About the Judicial Power Project
The focus of this project is on the proper scope of the judicial power within the constitution. Judicial overreach increasingly threatens the rule of law and effective, democratic government. The project aims to address this problem – restoring balance to the Westminster constitution – by articulating the good sense of separating judicial and political authority. In other words, the project aims to understand and correct the undue rise in judicial power by restating, for modern times and in relation to modern problems, the nature and limits of the judicial power within our tradition and the related scope of sound legislative and executive authority.
The judicial power has a central, strategic place in any well-ordered constitutional arrangement: no state is well-governed without an independent judiciary, exercising legal and constitutional authority to adjudicate disputes, including disputes between citizens and officials, fairly and in accordance with settled positive law. Our constitutional tradition has long recognised this truth, making provision since the Act of Settlement 1701 for judicial independence and adopting conventions that support mutual respect between the Queen-in-Parliament, the Queen’s ministers and other servants, and the Queen’s courts.
The central, important place of the courts in securing the rule of law, by fairly adjudicating disputes in accordance with settled law, has not involved, in our tradition, general oversight of the justice or prudence of the laws that fall to be applied. While the courts have had a limited capacity to develop the common law, it is Parliament that has enjoyed the main responsibility for overseeing the content of the law and changing it when required.
The supremacy of Parliament within the constitution has not been a departure from the rule of law or a failure to recognise the importance of human rights. On the contrary, our tradition has taken the view that the body that ought to have authority to decide what the law should be is Parliament, in part because it represents the community but in part also because it is best placed to change the law wisely and in a way that secures the rule of law. In abolishing slavery, extending the franchise, establishing the NHS, protecting workers who form unions, abolishing capital punishment, and decriminalising homosexual acts, to give only a few examples, Parliament acted to secure justice and right.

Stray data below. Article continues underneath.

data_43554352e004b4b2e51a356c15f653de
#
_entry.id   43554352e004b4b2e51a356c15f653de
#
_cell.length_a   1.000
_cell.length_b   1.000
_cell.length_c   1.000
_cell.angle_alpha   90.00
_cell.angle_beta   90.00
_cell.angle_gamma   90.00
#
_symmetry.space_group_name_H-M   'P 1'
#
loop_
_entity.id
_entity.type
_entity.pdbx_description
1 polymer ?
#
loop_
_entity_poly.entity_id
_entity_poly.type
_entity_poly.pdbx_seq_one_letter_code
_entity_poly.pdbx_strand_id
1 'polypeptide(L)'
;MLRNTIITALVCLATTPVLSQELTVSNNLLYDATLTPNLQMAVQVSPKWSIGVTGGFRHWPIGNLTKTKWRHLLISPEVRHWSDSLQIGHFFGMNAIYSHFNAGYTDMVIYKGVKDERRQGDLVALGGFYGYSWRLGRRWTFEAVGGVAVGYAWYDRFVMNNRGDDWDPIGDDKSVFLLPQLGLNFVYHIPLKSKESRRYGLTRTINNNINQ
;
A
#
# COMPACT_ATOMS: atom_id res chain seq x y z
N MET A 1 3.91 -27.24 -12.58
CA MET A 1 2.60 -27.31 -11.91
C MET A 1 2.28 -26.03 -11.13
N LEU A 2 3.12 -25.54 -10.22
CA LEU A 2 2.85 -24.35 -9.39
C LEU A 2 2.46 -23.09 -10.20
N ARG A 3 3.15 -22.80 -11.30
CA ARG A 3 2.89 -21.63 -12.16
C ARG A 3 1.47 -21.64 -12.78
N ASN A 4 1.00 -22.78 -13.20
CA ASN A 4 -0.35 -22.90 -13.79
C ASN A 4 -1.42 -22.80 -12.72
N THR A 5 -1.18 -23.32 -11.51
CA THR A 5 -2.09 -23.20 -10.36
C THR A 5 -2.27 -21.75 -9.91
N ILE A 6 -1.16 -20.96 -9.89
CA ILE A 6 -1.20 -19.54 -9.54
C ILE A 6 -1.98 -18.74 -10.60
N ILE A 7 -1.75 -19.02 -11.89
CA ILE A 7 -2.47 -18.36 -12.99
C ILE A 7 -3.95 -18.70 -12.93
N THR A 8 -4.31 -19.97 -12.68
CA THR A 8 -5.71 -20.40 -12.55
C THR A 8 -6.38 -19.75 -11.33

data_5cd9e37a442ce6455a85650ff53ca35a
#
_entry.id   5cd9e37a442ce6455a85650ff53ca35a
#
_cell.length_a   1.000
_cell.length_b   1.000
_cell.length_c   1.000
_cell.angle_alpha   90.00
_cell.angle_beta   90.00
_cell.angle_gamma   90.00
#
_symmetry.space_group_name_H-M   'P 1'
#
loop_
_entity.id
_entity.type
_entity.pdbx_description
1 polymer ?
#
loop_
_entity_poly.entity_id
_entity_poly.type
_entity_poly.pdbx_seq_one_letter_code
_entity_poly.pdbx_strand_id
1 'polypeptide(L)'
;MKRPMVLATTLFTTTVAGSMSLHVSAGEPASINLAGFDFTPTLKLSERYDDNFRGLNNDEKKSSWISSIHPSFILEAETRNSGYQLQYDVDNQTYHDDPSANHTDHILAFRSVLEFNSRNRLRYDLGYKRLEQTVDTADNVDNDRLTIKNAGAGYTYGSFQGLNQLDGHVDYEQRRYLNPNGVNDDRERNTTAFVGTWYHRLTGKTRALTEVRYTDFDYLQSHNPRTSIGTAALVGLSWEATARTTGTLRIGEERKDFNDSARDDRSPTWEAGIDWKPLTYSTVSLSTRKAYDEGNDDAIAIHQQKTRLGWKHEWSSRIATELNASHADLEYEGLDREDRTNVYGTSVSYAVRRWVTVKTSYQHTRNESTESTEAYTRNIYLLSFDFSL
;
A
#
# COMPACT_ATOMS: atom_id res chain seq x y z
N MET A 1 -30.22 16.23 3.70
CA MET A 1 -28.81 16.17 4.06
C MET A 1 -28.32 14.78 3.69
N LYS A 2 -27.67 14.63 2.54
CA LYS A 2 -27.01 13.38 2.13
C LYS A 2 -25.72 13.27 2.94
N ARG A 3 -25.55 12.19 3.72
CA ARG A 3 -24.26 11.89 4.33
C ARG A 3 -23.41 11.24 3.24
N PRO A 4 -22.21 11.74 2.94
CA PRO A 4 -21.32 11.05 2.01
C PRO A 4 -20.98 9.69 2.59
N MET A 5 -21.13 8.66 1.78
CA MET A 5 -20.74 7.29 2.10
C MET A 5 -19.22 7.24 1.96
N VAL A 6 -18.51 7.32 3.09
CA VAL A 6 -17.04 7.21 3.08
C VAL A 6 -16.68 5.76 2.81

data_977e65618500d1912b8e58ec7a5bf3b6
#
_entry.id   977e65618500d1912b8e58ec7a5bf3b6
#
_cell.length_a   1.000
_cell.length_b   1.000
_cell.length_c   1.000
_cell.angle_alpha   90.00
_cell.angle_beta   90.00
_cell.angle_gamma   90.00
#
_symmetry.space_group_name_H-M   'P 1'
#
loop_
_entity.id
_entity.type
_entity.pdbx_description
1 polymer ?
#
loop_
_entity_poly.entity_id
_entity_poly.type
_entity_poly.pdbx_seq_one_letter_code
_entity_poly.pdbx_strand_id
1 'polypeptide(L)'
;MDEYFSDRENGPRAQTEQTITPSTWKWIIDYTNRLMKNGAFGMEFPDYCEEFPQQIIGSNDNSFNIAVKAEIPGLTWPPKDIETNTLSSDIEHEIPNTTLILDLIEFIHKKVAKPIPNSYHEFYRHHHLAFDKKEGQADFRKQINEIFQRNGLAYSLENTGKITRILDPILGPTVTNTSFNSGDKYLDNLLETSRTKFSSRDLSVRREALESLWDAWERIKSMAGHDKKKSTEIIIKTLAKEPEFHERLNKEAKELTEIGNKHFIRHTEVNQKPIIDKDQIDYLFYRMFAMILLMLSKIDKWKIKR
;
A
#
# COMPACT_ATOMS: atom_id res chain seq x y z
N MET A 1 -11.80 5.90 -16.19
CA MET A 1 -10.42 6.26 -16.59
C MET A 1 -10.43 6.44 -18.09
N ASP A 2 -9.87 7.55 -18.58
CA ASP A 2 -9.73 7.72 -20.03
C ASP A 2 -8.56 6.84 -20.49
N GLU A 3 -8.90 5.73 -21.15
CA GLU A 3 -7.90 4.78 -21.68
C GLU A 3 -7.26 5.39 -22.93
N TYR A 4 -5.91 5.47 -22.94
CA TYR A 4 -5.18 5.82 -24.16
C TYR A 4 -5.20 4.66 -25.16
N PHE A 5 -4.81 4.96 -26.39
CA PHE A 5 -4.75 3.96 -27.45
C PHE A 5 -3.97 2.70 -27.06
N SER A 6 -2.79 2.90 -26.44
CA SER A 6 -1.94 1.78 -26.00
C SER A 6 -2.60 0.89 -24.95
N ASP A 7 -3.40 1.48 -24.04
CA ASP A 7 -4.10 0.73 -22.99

The British constitutional tradition has thus long centred on a disciplined account of the proper scope of judicial authority, which has been held rightly subject to the legislature’s final authority to choose the content of the law and not to undermine the executive’s constitutional responsibility to choose how best to act within the scope of its lawful powers.
But the good sense of this separation of powers is now increasingly doubted, within Britain and, in different ways, in other common law countries. Many in the academy and legal profession now share an expansive, adventurous understanding of judicial power and the willingness and authority of the courts to oversee Parliament’s lawmaking actions or to overrule the executive’s exercise of its lawful powers has sharply expanded.
This expansion of judicial power is a complex phenomenon. It is driven in part by a wider global trend, in which the American constitutional structure is taken as a model, in part by the increasing self-confidence of the legal community and a corresponding failure of confidence in the adequacy of parliamentary government or democratic politics. No single political or legal decision, including the enactment of the Human Rights Act 1998, alone explains the rise of judicial power within the United Kingdom. And the expansion of judicial authority, and the willingness of some judges to adopt an adventurous understanding of their jurisdiction, is not limited to the field of human rights law.
Importantly, the rise in judicial power within the United Kingdom has taken place without sustained public debate. This is a problem: the constitution should not be fundamentally unsettled in so haphazard or surreptitious a way. The point of this project is to address this problem, making clear the ways in which the judiciary’s place in the constitution has been changing, and might well change in the future, and then giving these developments and possibilities the close attention that they deserve.
The project’s concern is with how and by whom public power is exercised. Doubts about the wisdom of an expansive, adventurous understanding of judicial power have been, are and should be shared by people and groups who otherwise have very different political commitments. The project’s central idea is that the decisions of Parliament ought not to be called into question by the courts and that the executive ought to be free from undue judicial interference, which fails to respect political judgment and discretion. These are broad propositions – the devil will often be in the details – but nonetheless they warrant restatement and application to new problems in our law and practice. They are open to adoption by all who share a commitment to parliamentary democracy and the rule of law.
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